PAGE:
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My Neighbours Are Bullfrog Powered

By smithdm3 - Posted on 16 March 2007

I noticed a sign beside my neighbours door yeseterday. I was a bit confused as I couldn't quickly think of what "Bullfrog Powered" meant. I guess I've not been paying close enough attention to something.

Anyway, Bullfrog Power is a clean/green energy retailer. They sell energy into the grid to supply your energy needs from either wind generation or low impact hyrdo (as opposed to high impact projects that flood valleys and such). Sounds pretty neat, and I'll probably consider it even if it is more expensive than traditional power. They retail electricity for 9.1 cents/kwh whereas I currently pay somewhere around 5.8 cents for 400 kwh a month. That's only $13.20/mth more, or less than $160 a year.

The first thing I wondered when I saw the website was how they could keep up with demand. They claim that they'll only sell what they can get cleanly generated; if they can't increase supply they'll stop admitting customers. Currently they are getting 80% of their power from low-impact hydro and 20% from wind generation. They've got a neat graphic on this page showing the difference in generation mix between them and the general market which gets less than 3% of their power from the same sources.

They note three providers on their site:

  • Brookfield Power is their largest I would assume since they provide hydro electric (80% of the mix). They've got generation capability throught the Americas, including a number of plants in Ontario, Quebec and British Columbia. Their two Quebec plants are on the Ottawa River (or its tributaries).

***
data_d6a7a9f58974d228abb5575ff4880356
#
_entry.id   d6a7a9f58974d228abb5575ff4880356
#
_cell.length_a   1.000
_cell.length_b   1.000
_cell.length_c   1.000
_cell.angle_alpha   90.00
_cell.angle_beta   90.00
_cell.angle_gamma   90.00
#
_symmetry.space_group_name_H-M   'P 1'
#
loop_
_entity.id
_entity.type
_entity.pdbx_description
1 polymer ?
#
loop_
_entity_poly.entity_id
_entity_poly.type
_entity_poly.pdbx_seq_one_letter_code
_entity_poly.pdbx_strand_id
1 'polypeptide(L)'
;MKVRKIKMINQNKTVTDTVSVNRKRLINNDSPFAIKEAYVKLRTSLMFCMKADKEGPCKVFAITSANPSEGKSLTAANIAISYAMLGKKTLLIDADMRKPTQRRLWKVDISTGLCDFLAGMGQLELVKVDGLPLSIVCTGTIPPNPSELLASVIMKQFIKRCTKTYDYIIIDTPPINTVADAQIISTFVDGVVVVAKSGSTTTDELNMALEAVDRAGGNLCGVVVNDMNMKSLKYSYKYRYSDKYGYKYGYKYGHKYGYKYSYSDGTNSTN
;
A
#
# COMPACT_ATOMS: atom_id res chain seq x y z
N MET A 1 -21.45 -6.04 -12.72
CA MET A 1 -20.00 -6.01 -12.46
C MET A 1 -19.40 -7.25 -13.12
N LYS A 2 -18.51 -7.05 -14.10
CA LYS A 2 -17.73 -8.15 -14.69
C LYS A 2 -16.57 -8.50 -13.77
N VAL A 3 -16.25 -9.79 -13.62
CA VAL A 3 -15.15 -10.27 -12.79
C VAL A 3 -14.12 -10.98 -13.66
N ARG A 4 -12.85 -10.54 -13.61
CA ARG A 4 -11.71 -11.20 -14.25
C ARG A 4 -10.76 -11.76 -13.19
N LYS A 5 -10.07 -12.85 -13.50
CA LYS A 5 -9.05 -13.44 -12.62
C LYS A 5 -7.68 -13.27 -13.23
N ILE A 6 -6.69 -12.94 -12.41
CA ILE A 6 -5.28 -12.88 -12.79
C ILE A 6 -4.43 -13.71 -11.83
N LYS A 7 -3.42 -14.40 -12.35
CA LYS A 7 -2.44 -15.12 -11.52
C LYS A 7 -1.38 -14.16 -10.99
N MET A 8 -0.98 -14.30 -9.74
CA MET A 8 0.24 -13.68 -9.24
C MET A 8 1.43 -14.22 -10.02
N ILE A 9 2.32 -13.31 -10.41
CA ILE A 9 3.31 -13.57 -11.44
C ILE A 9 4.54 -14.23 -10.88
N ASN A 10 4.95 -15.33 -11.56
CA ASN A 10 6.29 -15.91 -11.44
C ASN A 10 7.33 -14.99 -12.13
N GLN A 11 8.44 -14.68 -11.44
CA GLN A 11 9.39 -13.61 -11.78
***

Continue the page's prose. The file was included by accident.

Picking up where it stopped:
• Sky Generation, a small wind power generator which is located on the Bruce Peninsula.
  • Schneider Power, another small wind power producer on Manitoulin island.

Clean and cheap - sounds like the best way to go to me...

But, I'd try to use other methods first if possible. Unless we can find something that will eat nuclear waste and poo gold ;)

I've decided to hold out for cheap solar panels from China. Did you know they're the producers of solar panels now? I'll just wait for them to crush prices like they do for everything else, then I'll go off the grid ASAP!

BTW, just how cheap is your power bill? By my math, the difference between regular and Bullfrog is that it costs 57% more for the first 400kwh, if I understand you post correctly. That's not a very attractive deal at all. I'm willing to handle up to a 15-20% premium, but 57%? Also, if you say it impacts your bill by a mere $13.20, are you telling me that your bill is currently only $23.16 a month ?! Please explain. I realize you've got a genius IQ, but I'm struggling a bit with the math ;-)

... but you have to remember that it only counts for the electricity supply charge... not the rest of the junk on the bill. I'll look again when I get home tonight to verify the numbers.

So... my last bill was 123.08 for two months (mid-November to mid-January)... Of that, only 57.06 + tax is actual electricity charge, or 1,037.5 kWh * $0.055/kWh. (The per kWh charge is lower in the winter...)

So... if the charges went to 9.1 cents per it would have been 1,037.5 * (.091-.055) = 37.35 which is an additional $18.68 a month (if the rate was .058 like I assumed before it would be $17 per month).

Anyway, the numbers will never be the exact same... but it's what, an extra $5 per month over my last number or $60 a year... still not financially crippling.

Well, with the generous donation of your actual numbers, it appears that we're talking about a 30% or so premium. Starting to look better now. I'm glad to see you're paying about the same as me! I was worried :-). Of course, that assumes all other costs are fixed and constant between the two bills, which they are apparently not, but let's call it close enough. I think the difference, while not 'crippling' as you put it, is still too great for the average Joe/Jill to embrace. It's a great initiative no doubt, but sadly, it won't entice mass adoption. Still, worth a look at. I can say with some conviction that once some of my debt load is reduced, I would probably do this.

A 30% increase in the energy charge, but remember, that only represents half of my bill.

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